None of this should be confused with the practice of "i-dosing", which was fearlessly exposed by a recent investigative feature in the Daily Mail. According to the Mail's reporter, i-dosing is a craze whereby American teenagers "change their brains in the same way as [taking] real-life narcotics" by listening to clips of ambient music that feature binaural beats - two tones played at slightly different frequencies in either ear. "The craze has so far been popular among teenagers in the US," the Mail says, "but given how easily available the videos are, it is just a matter of time before it catches on in Brit­ain." Let's hope that young Bieber fans aren't tempted by such nefarious pursuits.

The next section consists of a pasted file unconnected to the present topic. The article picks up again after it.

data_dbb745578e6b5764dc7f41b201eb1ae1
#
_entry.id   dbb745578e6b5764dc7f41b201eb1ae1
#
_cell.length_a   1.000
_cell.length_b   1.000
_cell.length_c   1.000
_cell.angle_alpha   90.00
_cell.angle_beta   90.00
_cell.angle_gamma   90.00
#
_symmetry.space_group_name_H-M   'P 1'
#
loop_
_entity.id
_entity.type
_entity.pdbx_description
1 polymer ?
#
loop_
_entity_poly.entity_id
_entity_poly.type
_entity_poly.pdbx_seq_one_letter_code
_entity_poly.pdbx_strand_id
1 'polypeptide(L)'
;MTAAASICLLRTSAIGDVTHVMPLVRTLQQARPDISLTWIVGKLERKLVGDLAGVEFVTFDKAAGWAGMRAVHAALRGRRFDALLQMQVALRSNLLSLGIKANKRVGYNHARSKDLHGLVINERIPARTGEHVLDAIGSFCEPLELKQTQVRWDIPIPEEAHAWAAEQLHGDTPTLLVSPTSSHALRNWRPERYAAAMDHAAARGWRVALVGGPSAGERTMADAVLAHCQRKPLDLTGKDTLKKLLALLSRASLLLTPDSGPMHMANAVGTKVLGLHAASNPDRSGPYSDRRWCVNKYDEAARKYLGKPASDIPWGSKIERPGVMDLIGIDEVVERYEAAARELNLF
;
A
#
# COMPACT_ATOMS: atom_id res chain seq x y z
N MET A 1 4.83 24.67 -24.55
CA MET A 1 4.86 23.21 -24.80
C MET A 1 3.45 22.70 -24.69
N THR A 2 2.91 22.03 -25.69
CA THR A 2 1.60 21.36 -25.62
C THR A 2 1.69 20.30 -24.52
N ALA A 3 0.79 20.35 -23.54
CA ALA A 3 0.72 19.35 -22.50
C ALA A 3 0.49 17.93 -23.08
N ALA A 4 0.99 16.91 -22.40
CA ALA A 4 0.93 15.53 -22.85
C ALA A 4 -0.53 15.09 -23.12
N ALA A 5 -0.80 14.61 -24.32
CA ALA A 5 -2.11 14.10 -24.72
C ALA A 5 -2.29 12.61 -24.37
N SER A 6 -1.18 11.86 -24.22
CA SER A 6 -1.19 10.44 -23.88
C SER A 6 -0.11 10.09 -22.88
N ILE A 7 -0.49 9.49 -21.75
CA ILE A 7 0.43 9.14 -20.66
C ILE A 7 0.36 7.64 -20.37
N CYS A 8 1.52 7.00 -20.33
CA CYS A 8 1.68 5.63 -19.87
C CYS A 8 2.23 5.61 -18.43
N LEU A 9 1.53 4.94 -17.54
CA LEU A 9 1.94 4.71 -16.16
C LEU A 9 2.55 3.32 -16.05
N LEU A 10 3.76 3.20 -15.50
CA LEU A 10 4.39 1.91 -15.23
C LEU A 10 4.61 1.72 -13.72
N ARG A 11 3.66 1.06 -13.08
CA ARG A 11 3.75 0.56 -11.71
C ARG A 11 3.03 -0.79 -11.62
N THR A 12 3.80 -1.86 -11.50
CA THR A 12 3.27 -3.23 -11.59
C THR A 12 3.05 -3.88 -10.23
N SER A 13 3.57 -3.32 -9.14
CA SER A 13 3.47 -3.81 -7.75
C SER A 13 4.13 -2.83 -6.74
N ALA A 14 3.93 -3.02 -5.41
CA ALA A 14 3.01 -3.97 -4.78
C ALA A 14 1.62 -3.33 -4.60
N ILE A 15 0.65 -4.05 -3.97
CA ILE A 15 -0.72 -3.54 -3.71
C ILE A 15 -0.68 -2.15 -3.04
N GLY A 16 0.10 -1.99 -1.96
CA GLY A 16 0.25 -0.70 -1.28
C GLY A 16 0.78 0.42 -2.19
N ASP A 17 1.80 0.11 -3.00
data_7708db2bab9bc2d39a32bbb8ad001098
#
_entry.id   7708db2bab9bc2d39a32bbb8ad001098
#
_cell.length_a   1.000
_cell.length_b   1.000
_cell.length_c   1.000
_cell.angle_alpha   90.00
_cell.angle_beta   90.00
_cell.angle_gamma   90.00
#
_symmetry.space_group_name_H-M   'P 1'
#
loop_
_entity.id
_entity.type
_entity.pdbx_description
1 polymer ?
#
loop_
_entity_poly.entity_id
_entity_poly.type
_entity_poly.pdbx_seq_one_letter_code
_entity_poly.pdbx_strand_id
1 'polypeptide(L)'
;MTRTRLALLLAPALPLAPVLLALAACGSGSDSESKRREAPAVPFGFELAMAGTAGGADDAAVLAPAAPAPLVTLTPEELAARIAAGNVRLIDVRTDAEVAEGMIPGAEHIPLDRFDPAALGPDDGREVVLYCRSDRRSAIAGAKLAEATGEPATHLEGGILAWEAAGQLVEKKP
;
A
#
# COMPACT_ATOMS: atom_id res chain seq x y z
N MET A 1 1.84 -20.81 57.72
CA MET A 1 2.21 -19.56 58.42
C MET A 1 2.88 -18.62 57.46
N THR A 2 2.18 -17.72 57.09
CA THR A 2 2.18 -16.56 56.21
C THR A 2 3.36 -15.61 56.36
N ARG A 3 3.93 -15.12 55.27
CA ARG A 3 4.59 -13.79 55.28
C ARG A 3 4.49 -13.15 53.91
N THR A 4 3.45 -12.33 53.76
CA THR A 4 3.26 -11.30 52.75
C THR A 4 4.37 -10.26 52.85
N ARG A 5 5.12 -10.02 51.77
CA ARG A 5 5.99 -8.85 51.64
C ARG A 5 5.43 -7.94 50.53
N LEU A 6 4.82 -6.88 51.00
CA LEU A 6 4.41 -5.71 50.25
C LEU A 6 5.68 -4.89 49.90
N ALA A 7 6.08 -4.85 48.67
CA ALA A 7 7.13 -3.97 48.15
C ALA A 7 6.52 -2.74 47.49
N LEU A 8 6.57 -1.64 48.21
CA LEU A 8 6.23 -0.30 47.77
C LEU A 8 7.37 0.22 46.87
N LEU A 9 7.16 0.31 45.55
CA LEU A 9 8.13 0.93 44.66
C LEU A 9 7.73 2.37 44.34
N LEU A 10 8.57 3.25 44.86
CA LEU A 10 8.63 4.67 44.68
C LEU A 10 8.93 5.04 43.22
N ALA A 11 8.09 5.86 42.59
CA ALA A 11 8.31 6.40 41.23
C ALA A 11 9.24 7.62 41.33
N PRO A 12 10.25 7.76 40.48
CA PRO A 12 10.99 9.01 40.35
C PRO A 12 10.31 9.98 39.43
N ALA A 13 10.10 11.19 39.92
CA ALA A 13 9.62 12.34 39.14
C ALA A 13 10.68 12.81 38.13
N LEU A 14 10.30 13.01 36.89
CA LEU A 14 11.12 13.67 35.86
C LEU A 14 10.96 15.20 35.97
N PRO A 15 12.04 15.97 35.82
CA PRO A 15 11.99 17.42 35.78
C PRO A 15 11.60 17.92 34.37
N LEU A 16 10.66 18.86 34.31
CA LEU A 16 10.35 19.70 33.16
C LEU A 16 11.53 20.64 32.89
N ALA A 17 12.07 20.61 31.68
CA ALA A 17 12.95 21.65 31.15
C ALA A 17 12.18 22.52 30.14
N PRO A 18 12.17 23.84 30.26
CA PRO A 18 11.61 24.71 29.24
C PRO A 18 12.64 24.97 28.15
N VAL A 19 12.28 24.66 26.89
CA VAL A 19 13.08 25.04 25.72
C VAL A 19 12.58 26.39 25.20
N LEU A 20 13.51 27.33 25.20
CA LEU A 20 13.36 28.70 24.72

You can read more Art of Listening columns here

Daniel Trilling is the Editor of New Humanist magazine. He was formerly an Assistant Editor at the New Statesman.

This article first appeared in the 13 September 2010 issue of the New Statesman, France turns right

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The non-fiction novel that takes readers inside the head of Raoul Moat

Andrew Hankinson’s depiction of Moat’s unravelling is being marketed as biography/true crime, but its semi-fictional world is something more complex.

In July 2010, just weeks after becoming Prime Minister, David Cameron expanded upon his vision for the “Big Society” that he had first unveiled at the 2009 party conference. It promised a “big advance for people power”, in which individuals would be responsible for their actions. “To be British is to be sceptical of authority and the powers that be,” he told conference. “There is a ‘we’ in politics, and not just a ‘me’.”